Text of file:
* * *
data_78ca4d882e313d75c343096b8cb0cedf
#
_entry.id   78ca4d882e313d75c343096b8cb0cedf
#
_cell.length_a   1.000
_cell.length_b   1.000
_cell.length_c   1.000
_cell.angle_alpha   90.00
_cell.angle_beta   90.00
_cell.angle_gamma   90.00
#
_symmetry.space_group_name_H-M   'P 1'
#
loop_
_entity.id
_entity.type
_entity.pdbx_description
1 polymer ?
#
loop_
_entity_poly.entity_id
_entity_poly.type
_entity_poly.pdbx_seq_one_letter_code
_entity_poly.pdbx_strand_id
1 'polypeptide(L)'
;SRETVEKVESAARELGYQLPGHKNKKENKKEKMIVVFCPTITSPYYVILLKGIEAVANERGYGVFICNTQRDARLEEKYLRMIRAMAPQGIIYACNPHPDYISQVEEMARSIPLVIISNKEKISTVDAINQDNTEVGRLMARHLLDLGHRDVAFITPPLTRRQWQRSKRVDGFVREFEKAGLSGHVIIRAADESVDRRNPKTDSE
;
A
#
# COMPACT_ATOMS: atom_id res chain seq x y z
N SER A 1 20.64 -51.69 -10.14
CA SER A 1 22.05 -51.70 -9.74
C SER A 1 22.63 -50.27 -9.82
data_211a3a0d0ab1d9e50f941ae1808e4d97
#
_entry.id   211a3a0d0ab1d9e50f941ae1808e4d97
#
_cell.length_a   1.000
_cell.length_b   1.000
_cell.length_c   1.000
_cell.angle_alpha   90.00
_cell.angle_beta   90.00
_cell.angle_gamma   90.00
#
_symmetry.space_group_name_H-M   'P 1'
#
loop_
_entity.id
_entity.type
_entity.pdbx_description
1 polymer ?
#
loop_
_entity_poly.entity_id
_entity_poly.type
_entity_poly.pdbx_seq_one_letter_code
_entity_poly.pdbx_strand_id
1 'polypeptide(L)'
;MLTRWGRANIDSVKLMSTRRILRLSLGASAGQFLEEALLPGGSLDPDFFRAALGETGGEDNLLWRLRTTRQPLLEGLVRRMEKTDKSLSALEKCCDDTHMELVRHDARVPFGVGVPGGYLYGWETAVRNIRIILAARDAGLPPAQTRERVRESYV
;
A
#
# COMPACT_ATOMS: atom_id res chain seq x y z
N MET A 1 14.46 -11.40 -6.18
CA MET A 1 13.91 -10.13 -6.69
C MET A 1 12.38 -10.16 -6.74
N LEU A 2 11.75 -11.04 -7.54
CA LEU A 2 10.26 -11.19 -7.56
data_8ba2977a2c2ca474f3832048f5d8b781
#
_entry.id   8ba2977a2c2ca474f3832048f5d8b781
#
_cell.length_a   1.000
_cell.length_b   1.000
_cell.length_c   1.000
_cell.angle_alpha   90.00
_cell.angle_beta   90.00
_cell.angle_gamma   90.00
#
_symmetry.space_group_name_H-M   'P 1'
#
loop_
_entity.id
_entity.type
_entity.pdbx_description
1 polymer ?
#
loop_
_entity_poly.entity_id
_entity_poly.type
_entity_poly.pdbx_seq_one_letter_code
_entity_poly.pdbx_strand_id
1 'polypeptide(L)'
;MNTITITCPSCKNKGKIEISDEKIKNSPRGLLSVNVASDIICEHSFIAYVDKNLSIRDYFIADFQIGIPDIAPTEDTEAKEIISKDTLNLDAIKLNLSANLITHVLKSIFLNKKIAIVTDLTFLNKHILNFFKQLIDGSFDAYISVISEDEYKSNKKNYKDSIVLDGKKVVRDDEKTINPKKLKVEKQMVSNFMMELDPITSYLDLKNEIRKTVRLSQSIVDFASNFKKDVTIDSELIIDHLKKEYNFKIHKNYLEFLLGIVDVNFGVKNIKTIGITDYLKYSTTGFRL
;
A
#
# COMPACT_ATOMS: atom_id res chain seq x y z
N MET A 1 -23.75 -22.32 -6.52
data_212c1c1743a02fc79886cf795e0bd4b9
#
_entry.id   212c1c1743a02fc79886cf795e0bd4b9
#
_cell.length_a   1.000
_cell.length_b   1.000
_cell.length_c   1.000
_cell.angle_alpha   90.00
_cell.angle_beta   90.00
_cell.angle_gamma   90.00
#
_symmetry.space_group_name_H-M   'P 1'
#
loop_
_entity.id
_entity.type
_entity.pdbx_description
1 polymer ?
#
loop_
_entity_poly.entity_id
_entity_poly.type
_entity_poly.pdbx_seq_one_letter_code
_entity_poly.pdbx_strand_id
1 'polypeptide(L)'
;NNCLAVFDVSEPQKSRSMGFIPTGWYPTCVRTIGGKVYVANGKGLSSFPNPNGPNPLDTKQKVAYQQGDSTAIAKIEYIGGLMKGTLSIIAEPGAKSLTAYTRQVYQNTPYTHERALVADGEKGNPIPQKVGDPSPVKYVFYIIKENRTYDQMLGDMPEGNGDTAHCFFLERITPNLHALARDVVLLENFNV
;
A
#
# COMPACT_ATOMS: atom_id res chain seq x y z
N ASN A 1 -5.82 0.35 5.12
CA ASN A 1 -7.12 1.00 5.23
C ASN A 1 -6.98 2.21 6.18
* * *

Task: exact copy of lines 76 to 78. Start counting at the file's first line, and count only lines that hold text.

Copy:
_cell.angle_alpha   90.00
_cell.angle_beta   90.00
_cell.angle_gamma   90.00